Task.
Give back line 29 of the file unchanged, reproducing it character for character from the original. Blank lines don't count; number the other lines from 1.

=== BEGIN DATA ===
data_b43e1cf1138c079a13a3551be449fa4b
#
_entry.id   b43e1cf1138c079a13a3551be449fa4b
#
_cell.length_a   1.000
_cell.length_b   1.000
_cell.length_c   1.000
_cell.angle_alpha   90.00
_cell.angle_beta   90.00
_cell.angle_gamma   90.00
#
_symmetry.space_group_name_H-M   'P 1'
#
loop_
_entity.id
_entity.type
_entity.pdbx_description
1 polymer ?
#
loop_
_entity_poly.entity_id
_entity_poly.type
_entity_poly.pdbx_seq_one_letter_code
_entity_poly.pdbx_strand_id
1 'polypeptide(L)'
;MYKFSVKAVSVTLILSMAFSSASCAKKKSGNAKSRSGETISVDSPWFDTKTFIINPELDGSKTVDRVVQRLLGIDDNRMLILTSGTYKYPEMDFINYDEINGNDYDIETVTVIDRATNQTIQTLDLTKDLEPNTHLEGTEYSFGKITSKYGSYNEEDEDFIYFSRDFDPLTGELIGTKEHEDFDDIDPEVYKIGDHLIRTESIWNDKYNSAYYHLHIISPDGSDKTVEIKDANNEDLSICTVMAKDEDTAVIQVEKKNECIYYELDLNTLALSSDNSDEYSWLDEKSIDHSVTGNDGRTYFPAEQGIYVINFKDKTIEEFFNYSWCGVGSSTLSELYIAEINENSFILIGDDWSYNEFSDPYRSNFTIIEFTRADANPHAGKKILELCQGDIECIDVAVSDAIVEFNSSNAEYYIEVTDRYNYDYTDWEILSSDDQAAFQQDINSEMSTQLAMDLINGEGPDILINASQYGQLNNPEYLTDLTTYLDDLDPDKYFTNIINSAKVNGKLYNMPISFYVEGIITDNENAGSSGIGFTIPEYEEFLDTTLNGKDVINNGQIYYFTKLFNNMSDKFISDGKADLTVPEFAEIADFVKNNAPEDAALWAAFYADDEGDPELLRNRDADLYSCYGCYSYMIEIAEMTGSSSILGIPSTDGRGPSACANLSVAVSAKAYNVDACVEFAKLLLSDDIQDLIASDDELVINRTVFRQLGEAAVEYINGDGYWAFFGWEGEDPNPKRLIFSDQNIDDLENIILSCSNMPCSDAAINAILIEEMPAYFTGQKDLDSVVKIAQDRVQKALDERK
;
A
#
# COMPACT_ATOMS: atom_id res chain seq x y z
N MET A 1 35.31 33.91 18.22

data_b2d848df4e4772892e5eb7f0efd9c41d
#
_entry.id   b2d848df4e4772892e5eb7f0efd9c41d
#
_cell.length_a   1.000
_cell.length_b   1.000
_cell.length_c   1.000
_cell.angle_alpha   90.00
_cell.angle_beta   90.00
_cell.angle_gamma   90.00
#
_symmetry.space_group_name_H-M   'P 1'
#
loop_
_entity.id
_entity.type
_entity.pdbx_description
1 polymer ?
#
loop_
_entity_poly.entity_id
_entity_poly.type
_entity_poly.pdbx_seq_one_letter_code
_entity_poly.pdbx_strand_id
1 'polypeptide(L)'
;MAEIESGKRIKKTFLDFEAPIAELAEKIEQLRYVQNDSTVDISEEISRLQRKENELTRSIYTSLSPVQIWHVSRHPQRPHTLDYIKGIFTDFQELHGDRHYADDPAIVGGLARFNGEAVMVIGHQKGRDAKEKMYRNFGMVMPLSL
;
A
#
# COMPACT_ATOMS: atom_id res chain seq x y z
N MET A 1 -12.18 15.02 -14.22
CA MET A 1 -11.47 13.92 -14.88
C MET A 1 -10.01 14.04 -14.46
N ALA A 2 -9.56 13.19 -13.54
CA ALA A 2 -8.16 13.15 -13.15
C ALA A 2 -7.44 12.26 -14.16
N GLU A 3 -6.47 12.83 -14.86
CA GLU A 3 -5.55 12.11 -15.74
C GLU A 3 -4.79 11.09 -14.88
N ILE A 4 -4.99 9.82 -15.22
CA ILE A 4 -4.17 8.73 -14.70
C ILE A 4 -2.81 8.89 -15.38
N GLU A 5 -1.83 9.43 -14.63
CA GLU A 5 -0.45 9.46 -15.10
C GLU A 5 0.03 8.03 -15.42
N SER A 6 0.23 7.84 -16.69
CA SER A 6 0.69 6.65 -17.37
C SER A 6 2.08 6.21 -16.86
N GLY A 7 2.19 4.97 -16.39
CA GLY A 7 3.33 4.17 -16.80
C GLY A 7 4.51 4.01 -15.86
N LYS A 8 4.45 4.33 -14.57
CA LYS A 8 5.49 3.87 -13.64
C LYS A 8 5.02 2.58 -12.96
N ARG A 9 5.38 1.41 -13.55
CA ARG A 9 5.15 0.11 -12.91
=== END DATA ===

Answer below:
#